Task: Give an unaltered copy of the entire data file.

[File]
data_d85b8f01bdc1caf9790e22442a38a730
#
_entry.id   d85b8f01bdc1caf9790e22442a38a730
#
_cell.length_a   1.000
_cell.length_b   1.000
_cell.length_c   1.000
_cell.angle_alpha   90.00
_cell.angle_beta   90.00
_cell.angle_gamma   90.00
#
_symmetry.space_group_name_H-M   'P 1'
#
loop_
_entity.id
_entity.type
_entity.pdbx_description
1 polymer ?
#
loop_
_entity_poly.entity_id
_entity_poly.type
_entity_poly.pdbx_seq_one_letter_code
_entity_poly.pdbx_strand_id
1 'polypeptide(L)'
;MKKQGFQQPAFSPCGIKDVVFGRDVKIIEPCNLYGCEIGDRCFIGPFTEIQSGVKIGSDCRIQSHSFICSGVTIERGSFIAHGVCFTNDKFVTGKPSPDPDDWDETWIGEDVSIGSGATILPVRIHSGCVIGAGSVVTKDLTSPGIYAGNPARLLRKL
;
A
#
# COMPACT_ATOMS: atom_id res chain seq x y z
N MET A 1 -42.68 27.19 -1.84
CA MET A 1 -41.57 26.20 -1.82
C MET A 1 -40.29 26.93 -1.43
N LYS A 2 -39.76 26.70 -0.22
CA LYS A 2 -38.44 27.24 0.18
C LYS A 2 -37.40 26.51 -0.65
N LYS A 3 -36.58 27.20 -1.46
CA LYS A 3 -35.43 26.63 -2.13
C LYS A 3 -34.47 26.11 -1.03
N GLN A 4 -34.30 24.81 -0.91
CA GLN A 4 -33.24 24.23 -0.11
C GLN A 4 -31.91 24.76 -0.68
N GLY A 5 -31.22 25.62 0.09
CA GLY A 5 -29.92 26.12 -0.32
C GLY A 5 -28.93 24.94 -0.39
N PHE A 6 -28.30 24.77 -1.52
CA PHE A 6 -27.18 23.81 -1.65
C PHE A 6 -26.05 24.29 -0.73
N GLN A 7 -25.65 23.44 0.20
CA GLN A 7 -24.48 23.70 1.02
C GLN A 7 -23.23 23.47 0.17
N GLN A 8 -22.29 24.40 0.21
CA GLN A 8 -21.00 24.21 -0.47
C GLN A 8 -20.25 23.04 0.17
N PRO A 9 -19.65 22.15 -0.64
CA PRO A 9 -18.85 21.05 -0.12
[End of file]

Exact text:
data_d85b8f01bdc1caf9790e22442a38a730
#
_entry.id   d85b8f01bdc1caf9790e22442a38a730
#
_cell.length_a   1.000
_cell.length_b   1.000
_cell.length_c   1.000
_cell.angle_alpha   90.00
_cell.angle_beta   90.00
_cell.angle_gamma   90.00
#
_symmetry.space_group_name_H-M   'P 1'
#
loop_
_entity.id
_entity.type
_entity.pdbx_description
1 polymer ?
#
loop_
_entity_poly.entity_id
_entity_poly.type
_entity_poly.pdbx_seq_one_letter_code
_entity_poly.pdbx_strand_id
1 'polypeptide(L)'
;MKKQGFQQPAFSPCGIKDVVFGRDVKIIEPCNLYGCEIGDRCFIGPFTEIQSGVKIGSDCRIQSHSFICSGVTIERGSFIAHGVCFTNDKFVTGKPSPDPDDWDETWIGEDVSIGSGATILPVRIHSGCVIGAGSVVTKDLTSPGIYAGNPARLLRKL
;
A
#
# COMPACT_ATOMS: atom_id res chain seq x y z
N MET A 1 -42.68 27.19 -1.84
CA MET A 1 -41.57 26.20 -1.82
C MET A 1 -40.29 26.93 -1.43
N LYS A 2 -39.76 26.70 -0.22
CA LYS A 2 -38.44 27.24 0.18
C LYS A 2 -37.40 26.51 -0.65
N LYS A 3 -36.58 27.20 -1.46
CA LYS A 3 -35.43 26.63 -2.13
C LYS A 3 -34.47 26.11 -1.03
N GLN A 4 -34.30 24.81 -0.91
CA GLN A 4 -33.24 24.23 -0.11
C GLN A 4 -31.91 24.76 -0.68
N GLY A 5 -31.22 25.62 0.09
CA GLY A 5 -29.92 26.12 -0.32
C GLY A 5 -28.93 24.94 -0.39
N PHE A 6 -28.30 24.77 -1.52
CA PHE A 6 -27.18 23.81 -1.65
C PHE A 6 -26.05 24.29 -0.73
N GLN A 7 -25.65 23.44 0.20
CA GLN A 7 -24.48 23.70 1.02
C GLN A 7 -23.23 23.47 0.17
N GLN A 8 -22.29 24.40 0.21
CA GLN A 8 -21.00 24.21 -0.47
C GLN A 8 -20.25 23.04 0.17
N PRO A 9 -19.65 22.15 -0.64
CA PRO A 9 -18.85 21.05 -0.12